The deed covering the transfer of a farm in Leckpatrick Glebe from the Commissioners to its tenant, Thomas Lowry, has survived. The price agreed for Lowry’s farm of of 59 acres was £1501. Lowry initially paid £378 9s. 2d. and the Commissioners agreed to credit him with £1,122 10s. 10d. This sum was to be repaid in half yearly instalments of £31 5s. In 1885 it was arranged that Lowry’s half yearly instalments were to be reduced to £20 4s. 9d. All church buildings then in use were vested in the Representative Church Body, together with all schoolhouses. The care of old burial grounds was taken over by the guardians of the Poor Law Unions.
William Macklin Edwards, who was instituted rector of Leckpatrick on 19 December 1872, stands out as a figure of some renown in the history of the diocese of Derry. He was born in Dublin about 1820, the son of William Edwards. After graduating from Trinity College, Dublin, he was successively curate of Clare Abbey, Roscrea, Castleconnell and Killaloe before becoming rector of Lateragh in 1849-50. He came to the diocese of Derry as secretary and domestic chaplain to Bishop Higgin and in 1857 was appointed rector of Langfield Lower parish. In 1860 he was transferred to Clonleigh and, finally, in 1872 was appointed to Leckpatrick.
He married Annabella Elizabeth, youngest daughter of Bishop Higgin, and they had four children, including Isabella who married Alfred Sinclair of Holy Hill in 1878. Edwards died on 10 May 1883 and was buried in Bishop Higgin’s vault in Derry cathedral churchyard. His estate at his death was valued at £15,516. Not surprisingly, Canon Leslie described him as a skilled financier. There are memorials to his name at both Clonleigh and Leckpatrick. The latter describes him as ‘Faithful Counsellor, Grave Preacher, True Pastor. From a Bishop whom he wisely advised, Clergy to whom he was trusty friend, Laymen of a diocese to which he rendered services beyond price in the time of their Church’s heavy trial.’ The wording of this memorial is said to have been the work of Dr William Alexander, then bishop of Derry.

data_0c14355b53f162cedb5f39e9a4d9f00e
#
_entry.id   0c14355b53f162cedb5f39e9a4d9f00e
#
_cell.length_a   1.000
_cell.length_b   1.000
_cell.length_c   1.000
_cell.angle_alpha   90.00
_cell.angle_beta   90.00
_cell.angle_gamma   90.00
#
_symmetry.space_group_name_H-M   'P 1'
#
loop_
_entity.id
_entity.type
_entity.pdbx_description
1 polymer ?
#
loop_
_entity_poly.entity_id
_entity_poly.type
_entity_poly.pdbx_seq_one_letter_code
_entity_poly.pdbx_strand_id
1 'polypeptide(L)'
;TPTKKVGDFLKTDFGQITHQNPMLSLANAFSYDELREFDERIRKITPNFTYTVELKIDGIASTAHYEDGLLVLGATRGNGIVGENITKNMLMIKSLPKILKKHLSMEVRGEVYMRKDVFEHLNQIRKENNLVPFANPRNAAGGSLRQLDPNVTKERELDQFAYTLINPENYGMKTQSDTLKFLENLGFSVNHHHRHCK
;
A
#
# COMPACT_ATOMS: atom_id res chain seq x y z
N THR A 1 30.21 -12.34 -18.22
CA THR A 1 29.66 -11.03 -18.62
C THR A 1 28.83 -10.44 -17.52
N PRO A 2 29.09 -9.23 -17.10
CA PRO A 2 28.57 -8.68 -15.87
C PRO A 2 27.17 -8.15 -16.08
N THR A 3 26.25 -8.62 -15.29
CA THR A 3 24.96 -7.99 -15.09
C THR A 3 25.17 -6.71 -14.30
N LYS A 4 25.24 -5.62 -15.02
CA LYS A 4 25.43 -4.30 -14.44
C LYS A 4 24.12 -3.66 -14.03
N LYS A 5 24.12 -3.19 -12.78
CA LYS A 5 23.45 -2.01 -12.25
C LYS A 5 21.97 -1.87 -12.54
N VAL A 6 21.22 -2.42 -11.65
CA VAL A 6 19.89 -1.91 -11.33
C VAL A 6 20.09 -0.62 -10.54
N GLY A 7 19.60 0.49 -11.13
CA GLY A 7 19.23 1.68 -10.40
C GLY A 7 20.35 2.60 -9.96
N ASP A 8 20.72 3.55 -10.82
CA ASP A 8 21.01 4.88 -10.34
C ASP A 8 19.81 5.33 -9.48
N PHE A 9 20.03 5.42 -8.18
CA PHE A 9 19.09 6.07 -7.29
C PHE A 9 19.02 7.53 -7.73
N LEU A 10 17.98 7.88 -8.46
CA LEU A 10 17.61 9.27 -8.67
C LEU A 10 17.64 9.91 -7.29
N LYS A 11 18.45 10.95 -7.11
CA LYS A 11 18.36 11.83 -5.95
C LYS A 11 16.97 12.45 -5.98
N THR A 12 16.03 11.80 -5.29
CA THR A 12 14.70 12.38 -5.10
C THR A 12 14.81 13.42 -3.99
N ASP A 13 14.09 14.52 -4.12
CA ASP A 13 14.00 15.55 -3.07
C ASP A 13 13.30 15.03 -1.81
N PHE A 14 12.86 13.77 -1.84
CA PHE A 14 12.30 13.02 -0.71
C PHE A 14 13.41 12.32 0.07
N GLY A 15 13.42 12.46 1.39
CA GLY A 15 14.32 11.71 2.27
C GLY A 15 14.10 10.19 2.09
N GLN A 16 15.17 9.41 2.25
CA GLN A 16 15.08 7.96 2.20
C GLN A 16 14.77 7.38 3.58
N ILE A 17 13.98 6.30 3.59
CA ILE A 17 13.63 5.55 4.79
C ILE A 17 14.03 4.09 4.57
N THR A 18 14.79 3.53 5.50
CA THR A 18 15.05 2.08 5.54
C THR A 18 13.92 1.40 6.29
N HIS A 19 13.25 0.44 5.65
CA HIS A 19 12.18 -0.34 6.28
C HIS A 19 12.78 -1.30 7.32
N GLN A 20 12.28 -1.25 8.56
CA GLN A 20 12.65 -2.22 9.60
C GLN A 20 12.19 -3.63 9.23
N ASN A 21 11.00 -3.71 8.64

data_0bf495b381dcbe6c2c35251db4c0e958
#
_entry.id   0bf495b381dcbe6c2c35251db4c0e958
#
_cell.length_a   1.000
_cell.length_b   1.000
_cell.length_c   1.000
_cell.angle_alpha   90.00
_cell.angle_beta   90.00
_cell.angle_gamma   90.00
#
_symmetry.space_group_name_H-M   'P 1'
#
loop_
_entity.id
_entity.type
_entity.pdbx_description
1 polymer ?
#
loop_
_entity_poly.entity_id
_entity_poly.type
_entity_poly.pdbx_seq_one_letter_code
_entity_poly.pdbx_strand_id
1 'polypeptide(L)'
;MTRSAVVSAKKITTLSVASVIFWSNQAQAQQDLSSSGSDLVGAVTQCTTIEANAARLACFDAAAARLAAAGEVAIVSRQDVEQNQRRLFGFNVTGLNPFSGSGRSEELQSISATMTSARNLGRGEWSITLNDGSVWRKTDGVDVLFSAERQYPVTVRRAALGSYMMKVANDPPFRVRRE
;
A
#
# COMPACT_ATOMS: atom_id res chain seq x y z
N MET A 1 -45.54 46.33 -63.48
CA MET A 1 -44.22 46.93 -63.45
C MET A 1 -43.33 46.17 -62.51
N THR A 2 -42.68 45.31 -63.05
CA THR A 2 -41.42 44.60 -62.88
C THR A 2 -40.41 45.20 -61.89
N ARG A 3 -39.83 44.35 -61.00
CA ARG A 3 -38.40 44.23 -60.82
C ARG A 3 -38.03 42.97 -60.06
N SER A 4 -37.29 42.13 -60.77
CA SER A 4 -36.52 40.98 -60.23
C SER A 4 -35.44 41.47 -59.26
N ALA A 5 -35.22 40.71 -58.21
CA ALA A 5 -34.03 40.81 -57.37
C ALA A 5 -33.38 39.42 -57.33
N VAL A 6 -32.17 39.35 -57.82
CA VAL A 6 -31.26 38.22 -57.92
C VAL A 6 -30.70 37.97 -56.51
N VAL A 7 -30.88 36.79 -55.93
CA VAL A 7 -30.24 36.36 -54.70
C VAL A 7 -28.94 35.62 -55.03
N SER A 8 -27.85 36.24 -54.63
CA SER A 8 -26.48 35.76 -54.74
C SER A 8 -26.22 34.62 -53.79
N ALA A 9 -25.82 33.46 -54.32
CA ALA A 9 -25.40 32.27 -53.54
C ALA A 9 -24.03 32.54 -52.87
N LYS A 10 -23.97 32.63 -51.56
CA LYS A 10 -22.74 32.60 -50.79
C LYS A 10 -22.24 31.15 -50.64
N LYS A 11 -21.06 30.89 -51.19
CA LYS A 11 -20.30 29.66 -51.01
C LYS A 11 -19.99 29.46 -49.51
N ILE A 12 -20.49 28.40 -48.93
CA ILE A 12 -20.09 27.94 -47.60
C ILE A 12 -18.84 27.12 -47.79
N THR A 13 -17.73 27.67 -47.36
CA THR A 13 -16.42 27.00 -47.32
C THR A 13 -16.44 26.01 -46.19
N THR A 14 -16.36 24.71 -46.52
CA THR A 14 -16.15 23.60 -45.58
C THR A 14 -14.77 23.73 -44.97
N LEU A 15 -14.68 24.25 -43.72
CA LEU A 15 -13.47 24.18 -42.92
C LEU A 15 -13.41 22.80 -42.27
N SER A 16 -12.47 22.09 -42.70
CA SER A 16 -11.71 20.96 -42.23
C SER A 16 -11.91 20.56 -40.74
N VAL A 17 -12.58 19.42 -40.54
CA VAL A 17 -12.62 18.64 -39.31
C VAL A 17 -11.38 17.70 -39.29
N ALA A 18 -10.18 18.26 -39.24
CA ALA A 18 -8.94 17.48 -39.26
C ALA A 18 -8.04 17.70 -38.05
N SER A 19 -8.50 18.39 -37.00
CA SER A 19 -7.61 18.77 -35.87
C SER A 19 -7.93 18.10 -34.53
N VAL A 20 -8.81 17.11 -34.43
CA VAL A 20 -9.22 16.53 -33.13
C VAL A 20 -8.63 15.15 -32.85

Edwards was followed in Leckpatrick by Alexander George Stuart, who retired after only three years service in the parish. He had previously served a number of parishes in the diocese of Raphoe. After a retirement of nearly thirty years he died at Bogay House, Co. Donegal, on 20 August 1917. His two sons fought in World War I. The elder, Lt-Col. Alexander Stuart, served with the Indian Infantry and was killed in action on 4 June 1916. The next rector of Leckpatrick was Robert Burroughs, a native of Co. Carlow. He had previously served as curate in the parishes of Cumber Lower, Camus-juxta-Mourne, and Bovevagh, and was rector of Carrick between 1873 and 1886. He died on 18 March 1897 and was the first person to be buried in the churchyard surrounding the present parish church of Leckpatrick. The last rector of Leckpatrick before the parish was united to Dunnalong was William George Rennison. He was born in Co. Galway and served a number of parishes in both Ireland and England before coming to Leckpatrick.
The Church of St John, Dunnalong
It was suggested as far back as 1693 that a church should be built at Grange to serve the needs of the people living along the River Foyle in the parish of Donagheady. However, nothing was done about this proposal. In the early 1830s there would seem to have been some agitation to have a church built in the lower part of the parish and a deed of 20 June 1832 survives by which the marquis of Abercorn conveyed to Andrew Dunn of Glennagoorland and James McElhenny of Lisdivin, churchwardens of the parish of Donagheady, an acre of ground in the townland of Drumgauty for a church. The map drawn by James Deery in May 1832, which accompanies this deed, shows that the church was to have been built right in the middle of Peter McShane’s large field immediately to the left of the main road when travelling towards Strabane. Nothing more is known about this proposal; the vestry book of the parish of Donagheady contains no references to it.